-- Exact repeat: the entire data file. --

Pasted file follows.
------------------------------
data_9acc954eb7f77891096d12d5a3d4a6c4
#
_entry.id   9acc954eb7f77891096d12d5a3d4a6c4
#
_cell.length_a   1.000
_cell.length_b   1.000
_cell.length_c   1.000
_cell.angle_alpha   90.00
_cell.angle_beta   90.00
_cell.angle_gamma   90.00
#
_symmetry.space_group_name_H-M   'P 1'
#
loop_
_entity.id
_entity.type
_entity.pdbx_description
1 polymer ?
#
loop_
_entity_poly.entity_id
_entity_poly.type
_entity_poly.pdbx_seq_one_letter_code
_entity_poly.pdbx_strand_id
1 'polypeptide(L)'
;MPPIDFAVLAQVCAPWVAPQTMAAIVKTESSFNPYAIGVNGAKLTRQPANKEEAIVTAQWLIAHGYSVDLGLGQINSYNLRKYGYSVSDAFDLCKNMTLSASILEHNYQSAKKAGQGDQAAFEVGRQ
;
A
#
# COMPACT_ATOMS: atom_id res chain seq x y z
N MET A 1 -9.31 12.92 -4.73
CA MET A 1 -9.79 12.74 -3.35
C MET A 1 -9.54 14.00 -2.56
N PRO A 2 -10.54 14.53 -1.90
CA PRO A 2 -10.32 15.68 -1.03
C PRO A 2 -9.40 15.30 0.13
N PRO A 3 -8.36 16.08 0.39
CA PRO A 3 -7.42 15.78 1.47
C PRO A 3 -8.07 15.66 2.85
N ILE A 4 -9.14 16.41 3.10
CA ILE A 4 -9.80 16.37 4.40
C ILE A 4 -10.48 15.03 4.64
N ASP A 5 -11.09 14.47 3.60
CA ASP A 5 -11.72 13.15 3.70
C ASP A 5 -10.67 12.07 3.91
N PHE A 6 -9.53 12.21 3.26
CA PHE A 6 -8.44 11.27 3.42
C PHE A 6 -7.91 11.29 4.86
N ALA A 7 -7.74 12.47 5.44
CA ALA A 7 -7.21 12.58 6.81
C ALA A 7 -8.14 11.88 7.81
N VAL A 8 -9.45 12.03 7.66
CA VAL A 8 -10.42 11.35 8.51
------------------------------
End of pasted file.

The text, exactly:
data_9acc954eb7f77891096d12d5a3d4a6c4
#
_entry.id   9acc954eb7f77891096d12d5a3d4a6c4
#
_cell.length_a   1.000
_cell.length_b   1.000
_cell.length_c   1.000
_cell.angle_alpha   90.00
_cell.angle_beta   90.00
_cell.angle_gamma   90.00
#
_symmetry.space_group_name_H-M   'P 1'
#
loop_
_entity.id
_entity.type
_entity.pdbx_description
1 polymer ?
#
loop_
_entity_poly.entity_id
_entity_poly.type
_entity_poly.pdbx_seq_one_letter_code
_entity_poly.pdbx_strand_id
1 'polypeptide(L)'
;MPPIDFAVLAQVCAPWVAPQTMAAIVKTESSFNPYAIGVNGAKLTRQPANKEEAIVTAQWLIAHGYSVDLGLGQINSYNLRKYGYSVSDAFDLCKNMTLSASILEHNYQSAKKAGQGDQAAFEVGRQ
;
A
#
# COMPACT_ATOMS: atom_id res chain seq x y z
N MET A 1 -9.31 12.92 -4.73
CA MET A 1 -9.79 12.74 -3.35
C MET A 1 -9.54 14.00 -2.56
N PRO A 2 -10.54 14.53 -1.90
CA PRO A 2 -10.32 15.68 -1.03
C PRO A 2 -9.40 15.30 0.13
N PRO A 3 -8.36 16.08 0.39
CA PRO A 3 -7.42 15.78 1.47
C PRO A 3 -8.07 15.66 2.85
N ILE A 4 -9.14 16.41 3.10
CA ILE A 4 -9.80 16.37 4.40
C ILE A 4 -10.48 15.03 4.64
N ASP A 5 -11.09 14.47 3.60
CA ASP A 5 -11.72 13.15 3.70
C ASP A 5 -10.67 12.07 3.91
N PHE A 6 -9.53 12.21 3.26
CA PHE A 6 -8.44 11.27 3.42
C PHE A 6 -7.91 11.29 4.86
N ALA A 7 -7.74 12.47 5.44
CA ALA A 7 -7.21 12.58 6.81
C ALA A 7 -8.14 11.88 7.81
N VAL A 8 -9.45 12.03 7.66
CA VAL A 8 -10.42 11.35 8.51